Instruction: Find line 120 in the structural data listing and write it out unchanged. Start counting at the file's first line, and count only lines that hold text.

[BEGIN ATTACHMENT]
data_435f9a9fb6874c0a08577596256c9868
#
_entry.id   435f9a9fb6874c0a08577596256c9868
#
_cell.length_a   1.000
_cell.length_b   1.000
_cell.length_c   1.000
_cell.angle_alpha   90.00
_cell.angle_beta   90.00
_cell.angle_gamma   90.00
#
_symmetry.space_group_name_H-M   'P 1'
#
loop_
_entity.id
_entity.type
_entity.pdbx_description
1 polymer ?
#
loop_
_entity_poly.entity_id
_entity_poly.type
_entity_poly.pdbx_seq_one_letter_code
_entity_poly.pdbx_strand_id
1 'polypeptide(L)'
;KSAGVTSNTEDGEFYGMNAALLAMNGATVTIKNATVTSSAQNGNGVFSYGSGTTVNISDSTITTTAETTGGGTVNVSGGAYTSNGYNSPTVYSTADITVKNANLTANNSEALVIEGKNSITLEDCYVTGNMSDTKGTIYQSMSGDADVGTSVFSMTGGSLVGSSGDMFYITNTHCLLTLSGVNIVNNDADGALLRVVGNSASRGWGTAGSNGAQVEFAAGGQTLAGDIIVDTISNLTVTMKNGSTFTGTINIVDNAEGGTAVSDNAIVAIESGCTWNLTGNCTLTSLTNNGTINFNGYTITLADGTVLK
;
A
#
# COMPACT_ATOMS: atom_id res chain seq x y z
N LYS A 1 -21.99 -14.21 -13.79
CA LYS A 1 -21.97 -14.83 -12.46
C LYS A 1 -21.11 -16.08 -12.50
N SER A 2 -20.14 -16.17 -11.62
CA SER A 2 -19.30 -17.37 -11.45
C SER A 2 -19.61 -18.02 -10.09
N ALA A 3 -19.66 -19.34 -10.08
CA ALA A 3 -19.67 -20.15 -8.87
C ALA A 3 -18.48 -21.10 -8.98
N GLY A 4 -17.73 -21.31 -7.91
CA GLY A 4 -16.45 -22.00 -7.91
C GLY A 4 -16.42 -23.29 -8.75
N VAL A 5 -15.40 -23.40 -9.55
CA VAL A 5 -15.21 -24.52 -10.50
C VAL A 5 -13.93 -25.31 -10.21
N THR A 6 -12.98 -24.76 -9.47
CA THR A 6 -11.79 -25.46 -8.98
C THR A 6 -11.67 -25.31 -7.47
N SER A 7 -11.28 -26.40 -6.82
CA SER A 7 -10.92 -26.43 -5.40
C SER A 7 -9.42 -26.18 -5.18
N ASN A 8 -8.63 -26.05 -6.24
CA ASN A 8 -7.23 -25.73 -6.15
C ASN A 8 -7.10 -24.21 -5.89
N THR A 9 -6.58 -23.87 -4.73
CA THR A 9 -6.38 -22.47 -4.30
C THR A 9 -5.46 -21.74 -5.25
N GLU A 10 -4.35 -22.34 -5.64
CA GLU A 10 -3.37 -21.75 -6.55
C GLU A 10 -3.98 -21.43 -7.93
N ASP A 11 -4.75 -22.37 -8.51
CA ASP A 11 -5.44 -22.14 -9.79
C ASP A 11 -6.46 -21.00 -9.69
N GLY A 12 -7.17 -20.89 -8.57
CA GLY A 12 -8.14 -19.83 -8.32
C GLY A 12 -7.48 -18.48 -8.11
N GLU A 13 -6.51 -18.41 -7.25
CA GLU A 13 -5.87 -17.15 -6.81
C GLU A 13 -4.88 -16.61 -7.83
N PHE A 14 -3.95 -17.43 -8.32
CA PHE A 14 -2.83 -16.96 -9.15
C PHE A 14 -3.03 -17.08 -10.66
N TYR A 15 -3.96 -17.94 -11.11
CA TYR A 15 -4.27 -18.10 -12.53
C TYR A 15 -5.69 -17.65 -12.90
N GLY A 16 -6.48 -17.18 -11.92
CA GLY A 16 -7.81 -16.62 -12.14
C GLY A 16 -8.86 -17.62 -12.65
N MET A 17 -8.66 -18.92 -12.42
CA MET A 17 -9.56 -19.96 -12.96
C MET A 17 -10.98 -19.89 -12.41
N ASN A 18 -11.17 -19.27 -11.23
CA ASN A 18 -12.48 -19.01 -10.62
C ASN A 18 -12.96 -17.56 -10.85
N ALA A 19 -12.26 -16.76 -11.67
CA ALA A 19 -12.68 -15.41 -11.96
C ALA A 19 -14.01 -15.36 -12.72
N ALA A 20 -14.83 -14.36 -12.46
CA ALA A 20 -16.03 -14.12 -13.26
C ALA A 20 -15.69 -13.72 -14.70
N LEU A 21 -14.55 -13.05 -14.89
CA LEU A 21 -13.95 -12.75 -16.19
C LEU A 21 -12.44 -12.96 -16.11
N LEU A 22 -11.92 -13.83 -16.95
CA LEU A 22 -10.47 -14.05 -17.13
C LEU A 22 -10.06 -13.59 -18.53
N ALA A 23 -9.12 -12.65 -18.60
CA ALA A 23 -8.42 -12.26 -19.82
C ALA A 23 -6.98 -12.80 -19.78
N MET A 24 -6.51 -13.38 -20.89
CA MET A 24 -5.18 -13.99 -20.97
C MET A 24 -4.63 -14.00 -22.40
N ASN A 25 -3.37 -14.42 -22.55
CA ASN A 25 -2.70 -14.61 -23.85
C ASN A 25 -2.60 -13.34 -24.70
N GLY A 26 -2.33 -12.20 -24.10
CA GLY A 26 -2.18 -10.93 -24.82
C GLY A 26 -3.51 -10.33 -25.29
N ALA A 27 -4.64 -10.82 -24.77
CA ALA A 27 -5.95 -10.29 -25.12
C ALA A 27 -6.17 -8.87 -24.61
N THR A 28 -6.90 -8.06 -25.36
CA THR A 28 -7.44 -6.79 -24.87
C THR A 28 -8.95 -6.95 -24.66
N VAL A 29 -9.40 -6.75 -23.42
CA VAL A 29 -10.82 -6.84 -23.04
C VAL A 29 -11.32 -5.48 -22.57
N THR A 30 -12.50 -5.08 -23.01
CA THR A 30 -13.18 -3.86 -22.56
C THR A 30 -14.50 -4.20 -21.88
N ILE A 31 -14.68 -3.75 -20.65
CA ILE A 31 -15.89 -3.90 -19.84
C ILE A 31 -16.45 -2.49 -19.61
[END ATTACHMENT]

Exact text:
C THR A 30 -14.50 -4.20 -21.88